Culture and Economic Development in South Asia

Author(s): Adams, John

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Abstract The influence of culture on economic development in South Asia has drawn scholarly interest since Max Weber argued that the rise of Protestantism abetted the origination of capitalism, Weber claimed that the spirituality and other worldliness of Hinduism, along with its associated caste system, were not compatible with this new economic constellation. This sharp dichotomy posited by Weber and others has not been borne out by India's complex postindependence experience. Castes act as interest associations in India's democracy. India's labor force has become increasingly skilled and differentiated. From the Green Revolution onward, India's farmers have consistently raised yields to meet food needs. Large firms governed within joint families have succeeded in the domestic and global realms. South Asian culture and social patternings are best perceived as a multifarious resource out of which the subcontinent's future will be constructed rather than as universally stultifying features.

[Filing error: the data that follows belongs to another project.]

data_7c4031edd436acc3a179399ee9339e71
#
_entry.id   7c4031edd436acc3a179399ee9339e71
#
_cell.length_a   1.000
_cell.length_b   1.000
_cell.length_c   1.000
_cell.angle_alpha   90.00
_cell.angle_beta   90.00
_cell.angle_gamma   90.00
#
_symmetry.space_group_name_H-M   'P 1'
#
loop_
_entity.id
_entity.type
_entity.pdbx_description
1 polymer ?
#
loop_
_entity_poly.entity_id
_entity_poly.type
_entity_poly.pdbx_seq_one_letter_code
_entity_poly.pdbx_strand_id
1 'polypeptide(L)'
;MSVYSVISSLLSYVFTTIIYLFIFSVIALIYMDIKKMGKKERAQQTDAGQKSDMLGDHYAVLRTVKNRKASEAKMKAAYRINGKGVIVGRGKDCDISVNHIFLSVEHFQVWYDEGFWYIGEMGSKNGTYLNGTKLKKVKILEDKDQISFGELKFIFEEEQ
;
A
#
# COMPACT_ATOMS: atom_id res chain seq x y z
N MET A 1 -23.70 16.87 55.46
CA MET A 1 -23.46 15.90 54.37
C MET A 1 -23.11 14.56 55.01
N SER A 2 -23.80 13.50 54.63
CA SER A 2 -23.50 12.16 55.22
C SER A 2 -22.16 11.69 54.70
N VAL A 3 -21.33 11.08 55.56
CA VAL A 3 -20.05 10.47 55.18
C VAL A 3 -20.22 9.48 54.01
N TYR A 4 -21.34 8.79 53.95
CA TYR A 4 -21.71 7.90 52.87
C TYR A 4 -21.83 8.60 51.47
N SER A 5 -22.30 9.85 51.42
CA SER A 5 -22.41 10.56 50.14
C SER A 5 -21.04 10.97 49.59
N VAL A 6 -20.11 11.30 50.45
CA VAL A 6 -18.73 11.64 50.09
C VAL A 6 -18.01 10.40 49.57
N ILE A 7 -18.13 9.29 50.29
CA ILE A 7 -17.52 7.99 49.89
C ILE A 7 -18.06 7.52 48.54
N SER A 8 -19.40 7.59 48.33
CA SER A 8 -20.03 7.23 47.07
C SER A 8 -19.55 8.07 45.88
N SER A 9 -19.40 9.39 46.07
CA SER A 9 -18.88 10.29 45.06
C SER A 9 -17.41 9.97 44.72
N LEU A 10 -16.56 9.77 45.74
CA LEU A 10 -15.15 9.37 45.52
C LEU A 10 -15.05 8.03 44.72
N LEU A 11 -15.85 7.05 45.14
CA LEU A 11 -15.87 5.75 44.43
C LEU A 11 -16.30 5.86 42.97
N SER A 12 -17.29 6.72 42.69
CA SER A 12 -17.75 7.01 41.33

Publication Title Annals of the American Academy of Political and Social Science
Publisher Sage Publications
Publication Date 01/2001
URIs http://www.jstor.org/stable/1049019
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Keywords Anthropology
Asia
Capitalism
Caste
Caste Systems
Cultural Economics, Economic Sociology, Economic Anthropology: General (Z10)
Culture
Development
Economic Development
Economic Development: Human Resources, Human Development, Income Distribution, Migration (O15)
Economic development
Economics
Formal and Informal Sectors, Shadow Economy, Institutional Arrangements (O17)
India
Labour force
POLITICAL SCIENCE
RATIONALITY
Regions
Religion
S. Asia
SOCIAL SCIENCES, INTERDISCIPLINARY
Sociocultural Factors
South Asia
Spiritualism
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